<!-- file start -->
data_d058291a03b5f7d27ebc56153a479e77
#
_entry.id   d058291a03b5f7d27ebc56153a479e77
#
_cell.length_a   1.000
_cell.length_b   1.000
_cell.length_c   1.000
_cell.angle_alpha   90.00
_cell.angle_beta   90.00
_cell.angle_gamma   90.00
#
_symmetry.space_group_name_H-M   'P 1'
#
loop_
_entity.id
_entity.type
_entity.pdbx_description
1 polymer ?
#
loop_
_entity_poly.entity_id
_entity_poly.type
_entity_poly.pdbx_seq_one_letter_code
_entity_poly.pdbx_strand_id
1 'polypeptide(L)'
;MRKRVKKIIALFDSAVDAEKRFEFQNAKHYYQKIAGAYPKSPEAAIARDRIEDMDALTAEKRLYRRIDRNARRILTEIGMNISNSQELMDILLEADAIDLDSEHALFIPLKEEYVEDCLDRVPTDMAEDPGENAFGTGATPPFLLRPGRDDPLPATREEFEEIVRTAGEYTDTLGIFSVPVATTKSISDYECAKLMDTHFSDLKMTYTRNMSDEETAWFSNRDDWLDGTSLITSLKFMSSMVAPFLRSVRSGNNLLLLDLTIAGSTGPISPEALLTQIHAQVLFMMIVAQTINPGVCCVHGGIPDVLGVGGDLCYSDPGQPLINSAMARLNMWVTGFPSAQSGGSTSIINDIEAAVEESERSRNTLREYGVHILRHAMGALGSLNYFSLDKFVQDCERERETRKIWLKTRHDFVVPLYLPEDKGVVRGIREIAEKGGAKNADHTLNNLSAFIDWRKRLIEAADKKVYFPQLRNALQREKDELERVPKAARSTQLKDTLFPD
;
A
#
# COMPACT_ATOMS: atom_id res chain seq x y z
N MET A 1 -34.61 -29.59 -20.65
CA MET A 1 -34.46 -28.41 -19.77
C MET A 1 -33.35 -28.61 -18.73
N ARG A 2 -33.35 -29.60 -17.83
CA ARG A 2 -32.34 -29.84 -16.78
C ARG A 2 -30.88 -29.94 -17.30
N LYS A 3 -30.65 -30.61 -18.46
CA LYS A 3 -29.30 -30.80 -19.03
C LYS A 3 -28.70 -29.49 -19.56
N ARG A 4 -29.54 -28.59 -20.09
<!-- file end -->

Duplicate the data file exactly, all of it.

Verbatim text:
data_d058291a03b5f7d27ebc56153a479e77
#
_entry.id   d058291a03b5f7d27ebc56153a479e77
#
_cell.length_a   1.000
_cell.length_b   1.000
_cell.length_c   1.000
_cell.angle_alpha   90.00
_cell.angle_beta   90.00
_cell.angle_gamma   90.00
#
_symmetry.space_group_name_H-M   'P 1'
#
loop_
_entity.id
_entity.type
_entity.pdbx_description
1 polymer ?
#
loop_
_entity_poly.entity_id
_entity_poly.type
_entity_poly.pdbx_seq_one_letter_code
_entity_poly.pdbx_strand_id
1 'polypeptide(L)'
;MRKRVKKIIALFDSAVDAEKRFEFQNAKHYYQKIAGAYPKSPEAAIARDRIEDMDALTAEKRLYRRIDRNARRILTEIGMNISNSQELMDILLEADAIDLDSEHALFIPLKEEYVEDCLDRVPTDMAEDPGENAFGTGATPPFLLRPGRDDPLPATREEFEEIVRTAGEYTDTLGIFSVPVATTKSISDYECAKLMDTHFSDLKMTYTRNMSDEETAWFSNRDDWLDGTSLITSLKFMSSMVAPFLRSVRSGNNLLLLDLTIAGSTGPISPEALLTQIHAQVLFMMIVAQTINPGVCCVHGGIPDVLGVGGDLCYSDPGQPLINSAMARLNMWVTGFPSAQSGGSTSIINDIEAAVEESERSRNTLREYGVHILRHAMGALGSLNYFSLDKFVQDCERERETRKIWLKTRHDFVVPLYLPEDKGVVRGIREIAEKGGAKNADHTLNNLSAFIDWRKRLIEAADKKVYFPQLRNALQREKDELERVPKAARSTQLKDTLFPD
;
A
#
# COMPACT_ATOMS: atom_id res chain seq x y z
N MET A 1 -34.61 -29.59 -20.65
CA MET A 1 -34.46 -28.41 -19.77
C MET A 1 -33.35 -28.61 -18.73
N ARG A 2 -33.35 -29.60 -17.83
CA ARG A 2 -32.34 -29.84 -16.78
C ARG A 2 -30.88 -29.94 -17.30
N LYS A 3 -30.65 -30.61 -18.46
CA LYS A 3 -29.30 -30.80 -19.03
C LYS A 3 -28.70 -29.49 -19.56
N ARG A 4 -29.54 -28.59 -20.09